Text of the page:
Film Review: Coco

Rating:

Pixar’s latest, directed by Lee Unkrich and Adrian Molina, Coco is set in Santa Cecilia, Mexico, and follows 12-year-old aspiring musician Miguel (voiced by Anthony Gonzalez). When his family forbid him from playing music, due to an ancestral ban after his great-great-grandmother’s husband abandoned their family to pursue a career in music, Miguel enters the Land of the Dead to find Ernesto de la Cruz (Benjamin Bratt), a legendary singer who Miguel believes to be his great-great-grandfather. In an effort to find him, Miguel enlists in the help of Héctor (Gael García Bernal) who claims to know Ernesto, as they set off on an extraordinary journey to unlock the real story behind Miguel’s family history.

Beautifully animated with vibrant colours and patterns, as it should be being inspired by the Mexican Day of the Dead holiday, Coco is a beautiful story about life. But, most notably, it is also a story about death, because to be remembered in death, you need to have lived a good life. Mexico has a beautiful tradition of celebrating the dead with their Day of the Dead festival, allowing themes which are usually quite difficult to talk about to be explored in a beautiful and magical way. It is a story that has meaning and honesty, and that’s why it’s one that won’t easily be forgotten.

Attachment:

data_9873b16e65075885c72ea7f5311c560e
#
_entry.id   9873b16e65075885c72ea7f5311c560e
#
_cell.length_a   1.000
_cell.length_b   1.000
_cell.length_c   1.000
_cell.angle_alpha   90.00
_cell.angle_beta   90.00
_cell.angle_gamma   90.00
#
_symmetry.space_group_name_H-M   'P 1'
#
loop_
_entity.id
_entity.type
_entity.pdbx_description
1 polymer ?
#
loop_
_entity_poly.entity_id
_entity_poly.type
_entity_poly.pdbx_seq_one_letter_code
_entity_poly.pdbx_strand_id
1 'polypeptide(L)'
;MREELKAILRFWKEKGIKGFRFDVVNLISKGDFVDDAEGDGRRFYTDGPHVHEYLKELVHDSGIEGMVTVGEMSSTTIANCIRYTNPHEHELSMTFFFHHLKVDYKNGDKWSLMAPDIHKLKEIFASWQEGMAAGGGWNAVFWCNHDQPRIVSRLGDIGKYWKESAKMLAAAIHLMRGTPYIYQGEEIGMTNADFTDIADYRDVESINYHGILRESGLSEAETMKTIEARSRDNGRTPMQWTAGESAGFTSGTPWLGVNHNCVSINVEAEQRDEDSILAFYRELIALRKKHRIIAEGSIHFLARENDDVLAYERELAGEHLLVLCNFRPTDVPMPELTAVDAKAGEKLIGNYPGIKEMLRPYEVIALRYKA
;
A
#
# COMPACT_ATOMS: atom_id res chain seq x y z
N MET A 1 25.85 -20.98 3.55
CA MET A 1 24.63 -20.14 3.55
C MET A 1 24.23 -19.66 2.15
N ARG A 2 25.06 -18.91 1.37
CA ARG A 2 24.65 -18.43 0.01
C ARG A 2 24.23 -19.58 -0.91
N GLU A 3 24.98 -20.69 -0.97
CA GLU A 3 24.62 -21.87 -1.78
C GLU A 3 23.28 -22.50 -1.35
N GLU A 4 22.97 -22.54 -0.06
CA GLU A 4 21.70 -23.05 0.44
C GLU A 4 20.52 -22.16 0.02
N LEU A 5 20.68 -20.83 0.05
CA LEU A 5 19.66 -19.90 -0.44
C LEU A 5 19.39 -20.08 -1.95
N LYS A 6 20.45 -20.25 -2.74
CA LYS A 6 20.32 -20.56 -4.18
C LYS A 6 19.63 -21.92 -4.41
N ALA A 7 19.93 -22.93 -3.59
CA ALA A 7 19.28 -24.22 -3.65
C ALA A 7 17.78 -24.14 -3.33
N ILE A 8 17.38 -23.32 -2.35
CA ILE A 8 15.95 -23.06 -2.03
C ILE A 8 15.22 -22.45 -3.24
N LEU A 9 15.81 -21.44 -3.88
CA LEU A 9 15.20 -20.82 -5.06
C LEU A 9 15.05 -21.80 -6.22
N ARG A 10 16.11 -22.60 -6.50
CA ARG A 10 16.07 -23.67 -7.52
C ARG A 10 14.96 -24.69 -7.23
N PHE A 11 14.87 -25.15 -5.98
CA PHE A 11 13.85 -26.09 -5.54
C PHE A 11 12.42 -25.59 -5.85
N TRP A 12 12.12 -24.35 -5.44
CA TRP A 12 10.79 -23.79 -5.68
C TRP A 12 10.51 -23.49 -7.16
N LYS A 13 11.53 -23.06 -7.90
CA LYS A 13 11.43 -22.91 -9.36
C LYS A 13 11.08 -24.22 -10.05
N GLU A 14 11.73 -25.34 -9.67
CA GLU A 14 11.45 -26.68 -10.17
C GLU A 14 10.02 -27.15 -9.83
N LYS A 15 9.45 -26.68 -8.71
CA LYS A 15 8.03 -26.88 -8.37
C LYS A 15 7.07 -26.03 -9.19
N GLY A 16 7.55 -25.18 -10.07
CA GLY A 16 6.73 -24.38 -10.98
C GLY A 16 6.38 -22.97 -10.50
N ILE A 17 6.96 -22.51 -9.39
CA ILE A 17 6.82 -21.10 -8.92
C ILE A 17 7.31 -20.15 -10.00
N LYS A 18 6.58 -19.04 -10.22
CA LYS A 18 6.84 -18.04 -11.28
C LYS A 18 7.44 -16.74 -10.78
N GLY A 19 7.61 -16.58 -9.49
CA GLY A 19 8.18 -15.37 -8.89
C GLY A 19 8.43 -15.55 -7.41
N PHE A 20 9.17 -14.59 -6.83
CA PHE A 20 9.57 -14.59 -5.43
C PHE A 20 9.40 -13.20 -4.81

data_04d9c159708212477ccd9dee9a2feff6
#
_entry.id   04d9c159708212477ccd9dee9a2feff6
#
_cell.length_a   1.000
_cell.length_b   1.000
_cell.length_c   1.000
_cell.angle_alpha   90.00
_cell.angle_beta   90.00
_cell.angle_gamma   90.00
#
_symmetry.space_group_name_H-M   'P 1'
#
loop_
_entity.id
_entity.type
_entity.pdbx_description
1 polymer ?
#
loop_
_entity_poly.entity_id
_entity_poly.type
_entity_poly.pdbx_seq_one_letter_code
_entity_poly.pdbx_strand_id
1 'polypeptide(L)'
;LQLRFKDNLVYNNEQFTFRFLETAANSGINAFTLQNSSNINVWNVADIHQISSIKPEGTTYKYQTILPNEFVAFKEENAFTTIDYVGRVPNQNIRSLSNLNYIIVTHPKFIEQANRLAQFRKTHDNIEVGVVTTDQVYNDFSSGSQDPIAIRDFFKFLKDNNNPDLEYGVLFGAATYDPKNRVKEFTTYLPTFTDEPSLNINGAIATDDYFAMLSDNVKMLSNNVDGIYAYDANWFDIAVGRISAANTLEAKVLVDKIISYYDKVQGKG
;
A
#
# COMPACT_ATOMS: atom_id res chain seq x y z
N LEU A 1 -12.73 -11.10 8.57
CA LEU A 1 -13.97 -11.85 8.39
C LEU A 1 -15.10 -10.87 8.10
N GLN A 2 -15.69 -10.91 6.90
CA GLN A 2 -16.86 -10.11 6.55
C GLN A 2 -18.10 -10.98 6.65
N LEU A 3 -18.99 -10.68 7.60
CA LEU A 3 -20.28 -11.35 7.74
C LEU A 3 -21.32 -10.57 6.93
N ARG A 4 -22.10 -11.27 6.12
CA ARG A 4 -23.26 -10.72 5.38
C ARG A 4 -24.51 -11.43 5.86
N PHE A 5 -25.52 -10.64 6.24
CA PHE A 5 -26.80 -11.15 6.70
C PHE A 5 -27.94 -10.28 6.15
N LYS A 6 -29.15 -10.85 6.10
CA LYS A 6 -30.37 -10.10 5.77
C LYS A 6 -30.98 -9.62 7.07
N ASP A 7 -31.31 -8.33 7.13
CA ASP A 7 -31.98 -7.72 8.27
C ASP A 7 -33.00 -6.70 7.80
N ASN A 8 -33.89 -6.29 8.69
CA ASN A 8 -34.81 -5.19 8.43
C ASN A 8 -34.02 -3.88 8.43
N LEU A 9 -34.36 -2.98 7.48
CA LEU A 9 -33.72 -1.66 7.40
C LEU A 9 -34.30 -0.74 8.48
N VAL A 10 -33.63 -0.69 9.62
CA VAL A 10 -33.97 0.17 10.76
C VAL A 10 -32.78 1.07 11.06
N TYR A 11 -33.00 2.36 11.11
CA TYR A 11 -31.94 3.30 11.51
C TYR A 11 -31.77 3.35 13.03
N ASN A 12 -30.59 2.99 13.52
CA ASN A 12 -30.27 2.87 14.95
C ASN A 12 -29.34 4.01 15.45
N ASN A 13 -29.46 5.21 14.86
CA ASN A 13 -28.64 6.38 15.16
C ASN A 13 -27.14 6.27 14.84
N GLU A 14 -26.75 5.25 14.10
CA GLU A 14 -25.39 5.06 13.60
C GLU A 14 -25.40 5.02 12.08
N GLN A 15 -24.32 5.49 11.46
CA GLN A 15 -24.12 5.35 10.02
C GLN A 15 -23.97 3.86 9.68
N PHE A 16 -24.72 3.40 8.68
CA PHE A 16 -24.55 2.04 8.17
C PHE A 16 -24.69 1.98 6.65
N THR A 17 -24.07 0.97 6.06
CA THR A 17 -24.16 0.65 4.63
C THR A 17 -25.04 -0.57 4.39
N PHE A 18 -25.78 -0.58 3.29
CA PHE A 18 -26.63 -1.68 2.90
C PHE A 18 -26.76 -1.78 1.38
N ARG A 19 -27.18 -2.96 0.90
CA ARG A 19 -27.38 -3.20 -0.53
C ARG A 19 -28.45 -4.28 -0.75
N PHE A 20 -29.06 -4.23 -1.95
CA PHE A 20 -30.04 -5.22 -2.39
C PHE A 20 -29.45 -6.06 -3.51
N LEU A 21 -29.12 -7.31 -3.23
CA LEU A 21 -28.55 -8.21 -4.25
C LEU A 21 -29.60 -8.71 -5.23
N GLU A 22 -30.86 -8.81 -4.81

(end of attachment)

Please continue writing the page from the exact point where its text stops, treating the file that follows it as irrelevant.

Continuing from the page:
Disney and Pixar are making a point of exploring different cultures and characters recently. From Scotland to Polynesia, it is important for family animations to introduce our children to new worlds and experiences, but also for studios such as Pixar and Disney to keep up with modern times for two reasons. Firstly, to avoid outdated stereotypes of princesses awaiting their princes that are no longer relevant, but also to teach the rest of the world about different people, places, and traditions, and to make younger generations more open-minded and excited about the world.

With brilliantly written and performed songs, Coco is a beautifully crafted story about being true to yourself and the importance of family. It may not be the first Mexican themed animation, but being created by the powerhouse that is Pixar will ensure that it is one of the most acclaimed. With that in mind, they have explored this culture with respect and curiosity, which are excitingly balanced with all of the key elements of a Disney film – an empowering lead, an exciting adventure, and an emotional obstacle to overcome. Although the antagonist of the story feels somewhat misfitting as he almost becomes a villain, the story at heart is one that will fill yours.

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